5. Rewatching The Force Awakens: It’s every bit as skillfully executed as it seemed, but the only things I love about it are the four central performances, which have a swimming-upstream quality due to the adolescent writing. Since Daisy Ridley’ll presumably have to carry the next film, let’s hope she’s a touch more flexible next time around. Most importantly — and unsurprisingly, if you’ve read anything I’ve written about the man and his work over the last decade — I see nothing in this film to suggest that JJ Abrams has ever had a human emotion.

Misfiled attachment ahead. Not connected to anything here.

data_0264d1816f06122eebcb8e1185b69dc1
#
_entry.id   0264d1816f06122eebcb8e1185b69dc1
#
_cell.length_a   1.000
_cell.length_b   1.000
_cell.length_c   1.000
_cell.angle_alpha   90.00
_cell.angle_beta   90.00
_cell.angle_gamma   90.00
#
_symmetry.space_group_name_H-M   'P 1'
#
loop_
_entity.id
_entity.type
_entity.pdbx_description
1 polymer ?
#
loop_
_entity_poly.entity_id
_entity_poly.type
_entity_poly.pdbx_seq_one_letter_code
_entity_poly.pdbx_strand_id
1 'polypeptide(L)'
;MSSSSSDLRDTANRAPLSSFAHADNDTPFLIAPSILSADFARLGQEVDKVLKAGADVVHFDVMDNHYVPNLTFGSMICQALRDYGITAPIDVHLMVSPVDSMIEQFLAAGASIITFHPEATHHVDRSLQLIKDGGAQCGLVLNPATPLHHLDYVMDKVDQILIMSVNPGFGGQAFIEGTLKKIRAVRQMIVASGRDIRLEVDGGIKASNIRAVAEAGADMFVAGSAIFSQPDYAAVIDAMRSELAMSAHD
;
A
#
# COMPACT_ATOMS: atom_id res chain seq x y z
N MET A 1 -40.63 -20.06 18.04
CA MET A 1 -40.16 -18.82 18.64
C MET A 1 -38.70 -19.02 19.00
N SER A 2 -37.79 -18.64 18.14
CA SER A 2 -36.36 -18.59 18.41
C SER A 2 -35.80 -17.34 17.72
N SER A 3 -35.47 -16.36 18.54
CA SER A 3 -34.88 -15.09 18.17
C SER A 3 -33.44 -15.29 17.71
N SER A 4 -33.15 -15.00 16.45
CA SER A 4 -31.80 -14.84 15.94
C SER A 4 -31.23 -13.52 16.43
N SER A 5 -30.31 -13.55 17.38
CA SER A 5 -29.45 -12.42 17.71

6. Drop bars: It was time for a new bike and the folks at Ace Wheelworks were happy to sell me one. For casual riders and commuters, the theory behind drop bars — y’know, the pronghorn-shaped things the fitness obsessives lean on while pedaling furiously to escape themselves — isn’t performance but rest. With a half-dozen hand/arm positions available you can ride long distances comfortably, varying posture and degree of stretch to maintain good kinesthetic order longer. It’s a little more acutely taxing, but more importantly it’s comfortable enough to tax you in new ways over the long haul; drop bars present new affordances. The American cult of pseudoathletic biking (wearing the padded shorts to ride a few city blocks at a time on the way to the code farm) is an embarrassment. The Euros get it: if you’re in the world, look at the world. But I can’t anymore use those upright stroll-through-the-countryside things. The load is such that I need the variety and power that a proper touring bike offers. So: drop bars, and the word ‘kinesthetic,’ and a promise to myself that I won’t wear those bloody padded shorts, which promise I’ll break at the first twinge of prostate discomfort in 3…2…